Tyler Hahn: Harriet who?

Upon hearing that there were two vacancies at the Supreme Court, I couldn’t help but diabolically tap the tips of my fingers together, and let out a bellowing, contemptuous laugh at the sure to be ill-fated Roe v. Wade and other legal monstrosities that our high court has handed down over the years. It was a conservative’s dream come true: President Bush, a conservative Republican in office, and a Republican-controlled Senate. Surely, two known conservatives were to be nominated.

First Bush nominated John Roberts, a good man with outstanding legal credentials and a semi-solid history of conservatism. He certainly wasn’t the favorite of the far right side of the Republican Party, but was generally embraced by Republicans. There were potential nominees of a far more conservative persuasion whom the president could have chosen, but it seemed Bush was living up to his promise of being a uniter rather than a divider. Try as they might, the Democrats could find no solid objections to Roberts, and the Senate confirmed him with a vote of 78 to 22. Bush must have been saving the truly conservative nominee for Justice O’Conner’s position.

As I saw the snippet “Bush nominates Harriet Miers to the Supreme Court” scroll across the bottom of my television screen (tuned to FOX News of course), I had just one question: Harriet who? I immediately googled the name and found there was no useful information about her. Give it a few days, I thought; perhaps facts about her prior rulings and judicial positions would come forward. But, alas, they weren’t to come. Miers was never a judge, and has almost no paper trail indicating her “judicial philosophy,” to use the hot word of the day. The cold, stark truth is that Ms. Miers is a judicial nobody – a lawyer whose highest ranking positions were as chairwoman of the Texas Lottery Association and counsel to the president for seven months. Are these the qualifications Americans expect of a Supreme Court justice?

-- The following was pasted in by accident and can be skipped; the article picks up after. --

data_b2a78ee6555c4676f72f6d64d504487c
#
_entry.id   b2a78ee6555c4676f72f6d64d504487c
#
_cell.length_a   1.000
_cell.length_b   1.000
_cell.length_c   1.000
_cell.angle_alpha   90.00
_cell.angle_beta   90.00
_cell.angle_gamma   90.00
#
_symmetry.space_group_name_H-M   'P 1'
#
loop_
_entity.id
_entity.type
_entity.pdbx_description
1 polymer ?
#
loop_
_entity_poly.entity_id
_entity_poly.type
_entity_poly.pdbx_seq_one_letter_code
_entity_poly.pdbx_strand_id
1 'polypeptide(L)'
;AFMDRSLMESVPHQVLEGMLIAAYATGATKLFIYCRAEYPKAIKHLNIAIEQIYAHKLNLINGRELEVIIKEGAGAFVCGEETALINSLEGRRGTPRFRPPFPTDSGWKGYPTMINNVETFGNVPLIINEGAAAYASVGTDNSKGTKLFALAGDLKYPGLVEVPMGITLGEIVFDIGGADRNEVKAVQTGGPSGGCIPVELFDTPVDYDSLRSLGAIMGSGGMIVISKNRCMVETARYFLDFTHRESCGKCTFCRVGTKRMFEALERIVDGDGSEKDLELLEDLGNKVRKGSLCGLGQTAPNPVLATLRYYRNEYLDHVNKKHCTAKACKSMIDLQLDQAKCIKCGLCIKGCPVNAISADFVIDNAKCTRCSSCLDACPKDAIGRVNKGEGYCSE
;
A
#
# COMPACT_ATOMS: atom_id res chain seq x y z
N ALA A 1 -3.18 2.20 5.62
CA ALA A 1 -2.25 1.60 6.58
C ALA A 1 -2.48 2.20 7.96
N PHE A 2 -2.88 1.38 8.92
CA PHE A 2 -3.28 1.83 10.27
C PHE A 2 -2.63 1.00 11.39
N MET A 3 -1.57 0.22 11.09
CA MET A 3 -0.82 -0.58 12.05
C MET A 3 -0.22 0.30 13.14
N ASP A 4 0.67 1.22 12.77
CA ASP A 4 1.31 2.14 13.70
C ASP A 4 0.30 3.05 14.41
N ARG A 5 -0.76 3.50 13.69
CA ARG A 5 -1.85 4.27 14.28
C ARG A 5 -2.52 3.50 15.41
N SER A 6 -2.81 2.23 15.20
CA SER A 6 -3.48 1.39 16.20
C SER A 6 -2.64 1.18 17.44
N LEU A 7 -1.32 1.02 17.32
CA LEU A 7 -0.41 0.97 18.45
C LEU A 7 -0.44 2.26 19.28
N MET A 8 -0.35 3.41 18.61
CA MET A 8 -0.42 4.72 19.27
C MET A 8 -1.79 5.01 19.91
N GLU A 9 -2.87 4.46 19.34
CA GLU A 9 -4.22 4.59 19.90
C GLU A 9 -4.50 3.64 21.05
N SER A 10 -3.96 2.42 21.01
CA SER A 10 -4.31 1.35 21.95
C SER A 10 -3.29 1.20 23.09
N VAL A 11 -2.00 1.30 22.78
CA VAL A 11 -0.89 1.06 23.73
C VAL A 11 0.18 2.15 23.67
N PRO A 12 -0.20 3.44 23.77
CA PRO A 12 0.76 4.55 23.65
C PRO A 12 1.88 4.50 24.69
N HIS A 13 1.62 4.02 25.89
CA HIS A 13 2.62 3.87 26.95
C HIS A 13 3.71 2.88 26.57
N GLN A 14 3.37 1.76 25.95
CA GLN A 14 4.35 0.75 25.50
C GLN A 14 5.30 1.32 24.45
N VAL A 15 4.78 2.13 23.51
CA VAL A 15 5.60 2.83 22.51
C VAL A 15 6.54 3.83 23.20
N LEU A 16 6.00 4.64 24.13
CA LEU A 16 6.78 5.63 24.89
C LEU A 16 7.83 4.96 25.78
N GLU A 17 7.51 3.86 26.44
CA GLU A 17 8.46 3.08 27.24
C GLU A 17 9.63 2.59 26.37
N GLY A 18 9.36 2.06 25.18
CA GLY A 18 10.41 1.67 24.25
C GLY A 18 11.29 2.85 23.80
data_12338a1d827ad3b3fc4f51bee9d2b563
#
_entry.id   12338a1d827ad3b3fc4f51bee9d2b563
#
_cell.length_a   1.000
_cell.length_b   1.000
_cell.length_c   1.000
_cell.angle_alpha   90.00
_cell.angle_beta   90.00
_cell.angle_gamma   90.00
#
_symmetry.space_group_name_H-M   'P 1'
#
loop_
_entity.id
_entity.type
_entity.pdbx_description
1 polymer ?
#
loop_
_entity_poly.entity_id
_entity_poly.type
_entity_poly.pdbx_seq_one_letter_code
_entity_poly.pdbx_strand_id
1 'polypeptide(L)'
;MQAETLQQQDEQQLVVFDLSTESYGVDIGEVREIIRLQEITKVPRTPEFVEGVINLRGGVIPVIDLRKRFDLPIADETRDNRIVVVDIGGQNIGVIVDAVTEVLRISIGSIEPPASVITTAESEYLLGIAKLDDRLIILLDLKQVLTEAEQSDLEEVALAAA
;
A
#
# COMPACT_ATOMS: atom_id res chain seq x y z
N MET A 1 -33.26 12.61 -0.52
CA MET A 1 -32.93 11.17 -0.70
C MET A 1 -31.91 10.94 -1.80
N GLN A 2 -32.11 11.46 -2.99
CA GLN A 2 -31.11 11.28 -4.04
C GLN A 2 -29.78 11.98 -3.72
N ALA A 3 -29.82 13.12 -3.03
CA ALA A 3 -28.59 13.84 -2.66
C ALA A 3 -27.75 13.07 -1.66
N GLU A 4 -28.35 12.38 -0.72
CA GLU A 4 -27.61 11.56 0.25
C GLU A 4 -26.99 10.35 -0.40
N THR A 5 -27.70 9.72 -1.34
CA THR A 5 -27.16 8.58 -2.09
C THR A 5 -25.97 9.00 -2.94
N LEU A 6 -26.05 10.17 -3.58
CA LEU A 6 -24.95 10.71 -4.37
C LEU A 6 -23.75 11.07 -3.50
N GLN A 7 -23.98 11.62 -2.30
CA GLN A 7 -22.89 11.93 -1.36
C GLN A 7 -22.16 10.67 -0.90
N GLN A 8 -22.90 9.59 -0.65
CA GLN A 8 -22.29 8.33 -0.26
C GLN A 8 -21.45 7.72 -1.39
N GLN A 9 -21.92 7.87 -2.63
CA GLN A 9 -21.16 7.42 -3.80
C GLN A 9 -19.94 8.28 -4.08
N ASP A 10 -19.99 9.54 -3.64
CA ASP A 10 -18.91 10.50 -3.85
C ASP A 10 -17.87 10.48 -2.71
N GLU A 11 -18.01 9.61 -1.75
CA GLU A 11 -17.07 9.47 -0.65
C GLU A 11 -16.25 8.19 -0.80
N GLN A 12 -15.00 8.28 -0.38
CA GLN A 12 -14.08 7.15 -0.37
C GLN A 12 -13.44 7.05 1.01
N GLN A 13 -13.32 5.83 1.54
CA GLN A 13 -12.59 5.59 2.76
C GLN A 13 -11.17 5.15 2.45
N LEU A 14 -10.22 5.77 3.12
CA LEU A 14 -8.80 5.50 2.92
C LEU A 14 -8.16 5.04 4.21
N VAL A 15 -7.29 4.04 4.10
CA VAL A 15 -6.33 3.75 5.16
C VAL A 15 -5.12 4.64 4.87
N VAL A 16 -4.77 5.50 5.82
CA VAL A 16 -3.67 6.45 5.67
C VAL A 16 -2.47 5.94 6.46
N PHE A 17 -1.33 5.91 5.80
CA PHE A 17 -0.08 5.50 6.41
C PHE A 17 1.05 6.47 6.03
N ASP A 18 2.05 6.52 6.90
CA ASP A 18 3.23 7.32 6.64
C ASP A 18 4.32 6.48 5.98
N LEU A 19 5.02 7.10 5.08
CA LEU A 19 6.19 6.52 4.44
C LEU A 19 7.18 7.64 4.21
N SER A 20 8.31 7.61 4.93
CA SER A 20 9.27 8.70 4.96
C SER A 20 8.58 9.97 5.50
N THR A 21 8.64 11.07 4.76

I am not asking for another East Coast Ivy Leaguer to replace O’Conner. I do not care that Ms. Miers did not graduate from an elite law school – Southern Methodist University is fine with me. In fact, it isn’t even her lack of judicial experience that I, as a conservative, find worrisome; it is that Miers cannot be rightly called a judicial conservative. Miers’ lack of a judicial record seems to be as disconcerting to the right as it is to the left. But take comfort, America, CNN just announced that Miers is trying to get the records from her one-term stint as a Dallas city councilwoman – that should provide considerable insight.

What happened to our John Bolton-type nominations? Contentious, polarizing nominations are for what we college politicos live. To think that I could now be standing side by side with a – gulp – Democrat in opposition to a Bush nominee makes me teary-eyed. Ok, I wouldn’t go so far as to protest the woman – perhaps she will make a good justice, but this is not the arena in which to back down in some show of “bipartisan” concession; this is the Supreme Court. I am not accusing W of selling out – I love the man – but as a conservative I simply cannot take “trust me” as the basis for a nomination to the Supreme Court. We must remember that justices have an enormous impact on the laws of our nation that continuing long after he who nominates them leaves office – lest we forget the lessons of the Earl Warren disaster.

I hope that the president takes the constitutionally mandated advice and consent of the Senate – Republicans, anyway. This is an historic opportunity to appoint a justice to the court who will apply the constitution in the way the founding fathers intended, and I pray that it isn’t squandered to appease the left. I trust the president, and sincerely wish that whoever is confirmed serves our nation well. I am still holding out hope that the president will tell us this is a joke, and that the Karl Rove nomination is on the way.

-The writer is a sophomore majoring in Middle East studies.

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